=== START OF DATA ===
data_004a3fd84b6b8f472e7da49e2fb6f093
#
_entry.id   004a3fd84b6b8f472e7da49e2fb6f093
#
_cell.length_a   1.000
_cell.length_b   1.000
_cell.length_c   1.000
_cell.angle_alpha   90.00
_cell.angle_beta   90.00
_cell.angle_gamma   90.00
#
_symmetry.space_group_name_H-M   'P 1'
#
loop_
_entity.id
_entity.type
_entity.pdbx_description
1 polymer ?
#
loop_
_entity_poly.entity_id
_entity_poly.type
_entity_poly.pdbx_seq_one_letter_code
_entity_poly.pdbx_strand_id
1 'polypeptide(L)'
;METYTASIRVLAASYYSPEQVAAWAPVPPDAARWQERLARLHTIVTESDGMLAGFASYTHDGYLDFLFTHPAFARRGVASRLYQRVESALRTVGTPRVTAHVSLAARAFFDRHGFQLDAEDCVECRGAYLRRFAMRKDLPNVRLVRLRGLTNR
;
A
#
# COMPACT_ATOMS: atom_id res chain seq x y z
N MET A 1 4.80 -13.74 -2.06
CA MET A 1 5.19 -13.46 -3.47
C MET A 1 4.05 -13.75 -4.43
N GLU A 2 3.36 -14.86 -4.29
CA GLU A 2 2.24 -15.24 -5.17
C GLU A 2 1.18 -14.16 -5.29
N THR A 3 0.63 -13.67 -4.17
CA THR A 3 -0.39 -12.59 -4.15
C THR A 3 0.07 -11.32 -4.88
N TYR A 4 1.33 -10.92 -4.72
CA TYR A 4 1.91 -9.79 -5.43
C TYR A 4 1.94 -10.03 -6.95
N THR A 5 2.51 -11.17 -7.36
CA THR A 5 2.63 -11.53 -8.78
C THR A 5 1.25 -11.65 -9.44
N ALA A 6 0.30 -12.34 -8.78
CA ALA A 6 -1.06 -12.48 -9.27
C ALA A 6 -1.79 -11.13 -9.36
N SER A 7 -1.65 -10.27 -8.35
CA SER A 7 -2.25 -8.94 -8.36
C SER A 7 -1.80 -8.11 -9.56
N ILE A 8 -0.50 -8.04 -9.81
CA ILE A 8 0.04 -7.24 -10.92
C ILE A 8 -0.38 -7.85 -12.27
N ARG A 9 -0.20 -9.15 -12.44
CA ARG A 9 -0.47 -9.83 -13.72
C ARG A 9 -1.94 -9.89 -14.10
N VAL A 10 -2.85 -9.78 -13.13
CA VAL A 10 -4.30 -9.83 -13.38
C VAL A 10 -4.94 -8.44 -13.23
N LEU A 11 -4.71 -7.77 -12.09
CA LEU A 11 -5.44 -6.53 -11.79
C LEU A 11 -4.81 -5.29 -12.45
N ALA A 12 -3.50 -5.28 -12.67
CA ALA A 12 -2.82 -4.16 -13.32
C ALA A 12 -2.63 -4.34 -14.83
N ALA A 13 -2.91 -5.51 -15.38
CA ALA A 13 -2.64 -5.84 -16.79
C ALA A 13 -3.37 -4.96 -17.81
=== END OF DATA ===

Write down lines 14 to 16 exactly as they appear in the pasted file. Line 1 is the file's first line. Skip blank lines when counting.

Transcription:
loop_
_entity.id
_entity.type